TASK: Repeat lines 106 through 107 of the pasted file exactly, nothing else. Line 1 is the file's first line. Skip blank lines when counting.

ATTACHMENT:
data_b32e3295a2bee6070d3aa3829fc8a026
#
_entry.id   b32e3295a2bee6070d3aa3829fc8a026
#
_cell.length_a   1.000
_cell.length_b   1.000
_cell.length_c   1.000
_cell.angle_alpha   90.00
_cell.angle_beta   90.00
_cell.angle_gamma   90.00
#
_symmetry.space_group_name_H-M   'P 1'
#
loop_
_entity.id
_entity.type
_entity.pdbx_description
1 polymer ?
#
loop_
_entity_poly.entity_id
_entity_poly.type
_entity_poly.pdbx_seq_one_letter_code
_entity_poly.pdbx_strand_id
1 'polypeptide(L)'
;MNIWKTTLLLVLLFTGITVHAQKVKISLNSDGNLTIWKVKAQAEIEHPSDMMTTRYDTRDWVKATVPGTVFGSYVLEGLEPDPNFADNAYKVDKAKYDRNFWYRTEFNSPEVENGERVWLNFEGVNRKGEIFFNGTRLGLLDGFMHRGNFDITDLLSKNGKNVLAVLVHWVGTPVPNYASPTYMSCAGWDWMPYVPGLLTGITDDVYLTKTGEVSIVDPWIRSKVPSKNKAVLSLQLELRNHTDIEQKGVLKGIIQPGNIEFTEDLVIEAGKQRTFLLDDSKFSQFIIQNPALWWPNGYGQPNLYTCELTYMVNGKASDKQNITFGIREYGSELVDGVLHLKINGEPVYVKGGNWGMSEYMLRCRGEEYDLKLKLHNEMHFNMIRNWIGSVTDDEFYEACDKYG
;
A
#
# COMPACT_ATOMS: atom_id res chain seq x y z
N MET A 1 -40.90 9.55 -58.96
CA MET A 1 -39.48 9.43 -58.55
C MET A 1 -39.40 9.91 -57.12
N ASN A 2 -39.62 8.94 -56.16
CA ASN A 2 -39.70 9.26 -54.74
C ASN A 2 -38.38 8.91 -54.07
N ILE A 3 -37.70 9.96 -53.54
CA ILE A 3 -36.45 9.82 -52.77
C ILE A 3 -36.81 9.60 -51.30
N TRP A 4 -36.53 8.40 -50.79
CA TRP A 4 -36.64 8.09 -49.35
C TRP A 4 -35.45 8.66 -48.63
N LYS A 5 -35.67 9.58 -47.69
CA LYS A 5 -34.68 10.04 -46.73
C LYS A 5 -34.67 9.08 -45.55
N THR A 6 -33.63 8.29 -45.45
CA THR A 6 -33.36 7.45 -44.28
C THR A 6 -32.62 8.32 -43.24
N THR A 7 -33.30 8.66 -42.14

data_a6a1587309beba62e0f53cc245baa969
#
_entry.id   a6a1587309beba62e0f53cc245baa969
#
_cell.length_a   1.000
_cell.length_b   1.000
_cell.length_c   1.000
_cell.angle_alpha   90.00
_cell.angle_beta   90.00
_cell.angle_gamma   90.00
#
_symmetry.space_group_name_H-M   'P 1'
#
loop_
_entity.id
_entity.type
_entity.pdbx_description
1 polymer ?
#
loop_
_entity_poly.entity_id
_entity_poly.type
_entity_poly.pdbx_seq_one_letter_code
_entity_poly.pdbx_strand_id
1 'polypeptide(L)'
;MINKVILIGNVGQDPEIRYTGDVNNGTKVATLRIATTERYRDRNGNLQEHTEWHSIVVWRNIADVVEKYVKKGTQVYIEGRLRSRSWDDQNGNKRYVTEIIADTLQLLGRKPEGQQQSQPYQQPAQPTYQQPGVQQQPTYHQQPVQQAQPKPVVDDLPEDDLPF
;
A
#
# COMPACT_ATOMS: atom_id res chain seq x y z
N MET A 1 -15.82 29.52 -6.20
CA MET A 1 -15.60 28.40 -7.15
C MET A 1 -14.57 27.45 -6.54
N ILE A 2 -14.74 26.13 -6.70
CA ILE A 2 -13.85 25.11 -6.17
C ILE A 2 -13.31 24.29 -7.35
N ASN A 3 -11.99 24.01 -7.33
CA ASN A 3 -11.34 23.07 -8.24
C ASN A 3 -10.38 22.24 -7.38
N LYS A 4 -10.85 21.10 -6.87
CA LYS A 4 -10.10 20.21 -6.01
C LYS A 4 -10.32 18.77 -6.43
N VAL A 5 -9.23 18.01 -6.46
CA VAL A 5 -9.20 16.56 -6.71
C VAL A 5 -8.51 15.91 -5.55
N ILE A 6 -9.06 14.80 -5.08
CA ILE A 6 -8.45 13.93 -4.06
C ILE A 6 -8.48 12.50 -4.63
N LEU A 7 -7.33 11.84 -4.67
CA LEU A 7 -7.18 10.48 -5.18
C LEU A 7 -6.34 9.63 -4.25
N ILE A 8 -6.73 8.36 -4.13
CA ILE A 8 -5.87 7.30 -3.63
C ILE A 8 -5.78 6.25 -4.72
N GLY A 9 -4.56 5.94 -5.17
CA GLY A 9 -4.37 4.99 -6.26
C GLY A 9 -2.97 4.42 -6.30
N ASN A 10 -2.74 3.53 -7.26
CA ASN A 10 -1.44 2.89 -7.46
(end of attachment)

C GLY A 9 -2.97 4.42 -6.30
N ASN A 10 -2.74 3.53 -7.26